Humankind innovates, builds, and advances but always at the expense of our planet. In the last 200 years after the industrial revolution, we achieved so many things, from inventing all kinds of machines that make our lives easier, but none of it came without a cost. For every advancement we made, we used the resources our planet gave us. On our path building a modern civilization, we forgot that this planet is our home. In fact, in 2017, more than 15,000 scientists around our world signed the paper called the “last second notice” to humanity saying that we need to take rising greenhouse gas emissions, deforestation, and agriculture production very seriously as they significantly raise the risk of a catastrophic climate change.
Nowadays, more and more people around the world are starting to change the way they treat our planet. The question is “where to start?” The answer is as simple as it is complex, “it starts with us”, every one of us has a direct impact on the environment by choosing the way we eat, travel, and live our lives.
Technology vs Environment
Most of us draw the relationship of technology with the earth as a battle between nature and technology that can only have one winner. But this view of technology is like the technology itself outdated. In reality, the tech of tomorrow won’t be opposition to our planet. They’ll be working for nature as much as they are used to making life better for people everywhere.
As a technology analyst with over 20 years of working in an offshore software development company, I strongly believe that the efficient use of technology can save our environment from pollution and climate change in the near future.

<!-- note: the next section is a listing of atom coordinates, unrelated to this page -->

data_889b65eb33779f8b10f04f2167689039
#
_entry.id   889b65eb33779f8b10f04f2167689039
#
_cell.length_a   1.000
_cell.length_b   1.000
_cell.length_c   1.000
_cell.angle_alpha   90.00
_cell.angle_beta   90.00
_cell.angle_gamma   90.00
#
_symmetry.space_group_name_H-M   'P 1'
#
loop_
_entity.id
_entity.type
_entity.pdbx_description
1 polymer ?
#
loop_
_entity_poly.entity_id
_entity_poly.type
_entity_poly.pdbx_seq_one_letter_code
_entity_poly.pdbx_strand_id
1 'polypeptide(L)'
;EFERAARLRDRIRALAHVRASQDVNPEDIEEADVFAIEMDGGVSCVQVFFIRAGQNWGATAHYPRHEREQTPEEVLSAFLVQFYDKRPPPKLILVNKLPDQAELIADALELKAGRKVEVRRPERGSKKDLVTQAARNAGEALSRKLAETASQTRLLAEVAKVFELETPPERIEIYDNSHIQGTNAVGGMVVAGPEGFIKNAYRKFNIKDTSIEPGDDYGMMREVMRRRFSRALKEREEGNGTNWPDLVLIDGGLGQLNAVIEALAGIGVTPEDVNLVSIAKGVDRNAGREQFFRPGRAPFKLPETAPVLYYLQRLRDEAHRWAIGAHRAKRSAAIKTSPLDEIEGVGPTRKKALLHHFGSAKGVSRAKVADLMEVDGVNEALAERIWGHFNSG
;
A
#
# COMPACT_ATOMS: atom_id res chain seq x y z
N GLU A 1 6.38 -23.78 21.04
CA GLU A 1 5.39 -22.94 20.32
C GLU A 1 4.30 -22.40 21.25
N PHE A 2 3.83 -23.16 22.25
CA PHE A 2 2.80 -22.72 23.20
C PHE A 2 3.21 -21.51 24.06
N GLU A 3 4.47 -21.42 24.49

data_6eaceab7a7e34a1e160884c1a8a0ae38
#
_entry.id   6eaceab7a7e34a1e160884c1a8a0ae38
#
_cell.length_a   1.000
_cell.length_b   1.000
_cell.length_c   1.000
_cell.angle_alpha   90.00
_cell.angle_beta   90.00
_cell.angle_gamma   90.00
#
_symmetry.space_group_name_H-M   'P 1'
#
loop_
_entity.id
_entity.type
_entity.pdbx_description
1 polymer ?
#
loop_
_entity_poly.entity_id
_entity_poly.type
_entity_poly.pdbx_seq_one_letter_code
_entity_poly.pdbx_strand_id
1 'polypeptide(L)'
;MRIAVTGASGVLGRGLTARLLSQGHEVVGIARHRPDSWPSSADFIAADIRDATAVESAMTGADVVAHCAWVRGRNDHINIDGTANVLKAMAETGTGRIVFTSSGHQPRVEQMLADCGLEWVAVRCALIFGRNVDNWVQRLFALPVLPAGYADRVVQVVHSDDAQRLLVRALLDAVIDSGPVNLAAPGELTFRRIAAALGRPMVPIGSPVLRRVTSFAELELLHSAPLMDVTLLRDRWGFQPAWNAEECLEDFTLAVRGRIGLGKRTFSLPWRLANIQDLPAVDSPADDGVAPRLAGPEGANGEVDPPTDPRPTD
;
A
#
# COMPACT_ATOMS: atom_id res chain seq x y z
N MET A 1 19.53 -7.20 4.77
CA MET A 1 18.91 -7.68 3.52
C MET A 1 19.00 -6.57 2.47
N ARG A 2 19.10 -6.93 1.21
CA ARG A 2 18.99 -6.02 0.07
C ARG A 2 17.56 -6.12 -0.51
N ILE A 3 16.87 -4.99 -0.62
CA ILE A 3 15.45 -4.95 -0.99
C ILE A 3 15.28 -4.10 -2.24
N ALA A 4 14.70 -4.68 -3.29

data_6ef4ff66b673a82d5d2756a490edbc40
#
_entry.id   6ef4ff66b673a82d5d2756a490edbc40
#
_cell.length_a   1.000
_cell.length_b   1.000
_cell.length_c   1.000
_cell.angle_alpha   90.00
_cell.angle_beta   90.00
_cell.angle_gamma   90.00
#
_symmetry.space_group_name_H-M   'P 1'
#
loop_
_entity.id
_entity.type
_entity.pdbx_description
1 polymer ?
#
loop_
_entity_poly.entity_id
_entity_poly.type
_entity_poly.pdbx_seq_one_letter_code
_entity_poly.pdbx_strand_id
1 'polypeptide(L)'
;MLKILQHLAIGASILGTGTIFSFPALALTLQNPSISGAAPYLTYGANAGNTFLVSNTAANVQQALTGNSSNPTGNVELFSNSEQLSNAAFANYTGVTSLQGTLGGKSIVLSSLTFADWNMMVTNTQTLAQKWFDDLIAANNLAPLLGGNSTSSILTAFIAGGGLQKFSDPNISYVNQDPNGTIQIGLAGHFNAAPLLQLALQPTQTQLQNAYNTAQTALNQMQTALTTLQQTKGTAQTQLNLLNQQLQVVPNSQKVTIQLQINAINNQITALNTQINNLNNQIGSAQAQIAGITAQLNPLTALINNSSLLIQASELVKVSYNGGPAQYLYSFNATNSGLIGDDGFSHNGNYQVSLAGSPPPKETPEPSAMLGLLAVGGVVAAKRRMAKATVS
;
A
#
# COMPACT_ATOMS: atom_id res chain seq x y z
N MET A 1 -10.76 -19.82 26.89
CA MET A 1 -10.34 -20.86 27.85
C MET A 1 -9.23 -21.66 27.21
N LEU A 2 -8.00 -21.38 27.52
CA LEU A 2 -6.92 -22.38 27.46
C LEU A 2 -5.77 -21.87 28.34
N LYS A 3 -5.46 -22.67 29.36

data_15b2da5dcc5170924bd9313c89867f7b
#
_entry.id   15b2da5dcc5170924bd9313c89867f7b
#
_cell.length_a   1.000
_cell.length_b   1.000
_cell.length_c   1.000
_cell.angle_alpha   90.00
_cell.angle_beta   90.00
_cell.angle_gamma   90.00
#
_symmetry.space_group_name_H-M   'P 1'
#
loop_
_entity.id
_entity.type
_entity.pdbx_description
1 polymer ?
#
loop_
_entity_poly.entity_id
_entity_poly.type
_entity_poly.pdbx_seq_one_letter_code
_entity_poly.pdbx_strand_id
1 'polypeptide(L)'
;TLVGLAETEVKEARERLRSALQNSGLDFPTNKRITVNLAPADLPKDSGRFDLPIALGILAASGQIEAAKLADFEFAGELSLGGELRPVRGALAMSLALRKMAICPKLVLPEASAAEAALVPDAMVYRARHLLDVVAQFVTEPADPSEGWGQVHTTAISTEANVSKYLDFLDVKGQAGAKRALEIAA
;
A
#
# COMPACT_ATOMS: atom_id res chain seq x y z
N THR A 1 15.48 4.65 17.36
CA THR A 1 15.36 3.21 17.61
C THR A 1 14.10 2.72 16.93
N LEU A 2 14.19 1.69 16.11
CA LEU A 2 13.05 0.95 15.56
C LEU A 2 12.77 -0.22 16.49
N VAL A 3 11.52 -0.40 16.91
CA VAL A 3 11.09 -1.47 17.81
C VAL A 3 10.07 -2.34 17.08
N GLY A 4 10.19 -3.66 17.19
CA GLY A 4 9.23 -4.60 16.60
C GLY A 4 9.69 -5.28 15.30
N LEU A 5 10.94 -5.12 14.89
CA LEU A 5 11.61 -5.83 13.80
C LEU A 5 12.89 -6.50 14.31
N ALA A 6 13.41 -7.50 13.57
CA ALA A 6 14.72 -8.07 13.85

In this blog, I’ll be touching on a few of the tech practices that can help our environment.
If we look back, the 20th century was all about making agricultural machines bigger. However, this clearly won’t continue forever. Scientists and agricultural experts are now looking after plants at a more individual level. In order to do this, we need to make machines smarter, which literally means taking care of plants individually. This includes practices such as thinning, spraying, weeding and identifying fruits by providing yield and size estimates with the help of AI. Spotting weeds among the crop was a big challenge faced by farmers throughout our humanity. However, AI has now revolutionized this practice. AI powered machines can now be trained to recognize the shapes and textures of plants. Apart from weed detection, AI can be efficiently used by farmers to detect or predict crop diseases, collect nutritional data, track livestock, and much more.
Autonomous Electric Vehicles:
Regular cars that run on gasoline and pump CO2 straight out of the tailpipe and into our atmosphere. Electric cars on the other hand don’t burn any gasoline at all, hence they have zero emissions. Significant amounts of greenhouse emission drop for urban transport can be unlocked via eco-driving algorithms, traffic and route optimization, and driverless ride-sharing services.
Data Analytics can Help
Currently, our purchase decisions are heavily driven by external influences. advertising is everywhere and is very effective. One of the most effective ways of advertising these days is by aggregating personal data fed into algorithms that can analyze our spending behavior, predict our needs and then present the product in a way that they are easy and accessible for us. What if we could use the same algorithms to drive a positive change? Instead of using the data to make us buy more products, we can use them to explain our environmental impact. The information from your bank and credit card company can be combined with publicly available information from social networks, search engines, and other sources and match it with sustainability information from a variety of sources such as corporate social responsibility reports, independent auditing companies. we get as much information as possible to calculate the environmental impact of our purchases. This can efficiently present the impact of a person’s day to day spending. In the future, we really hope we come to a point where we can give you full transparency of the entire supply chains of the product we buy.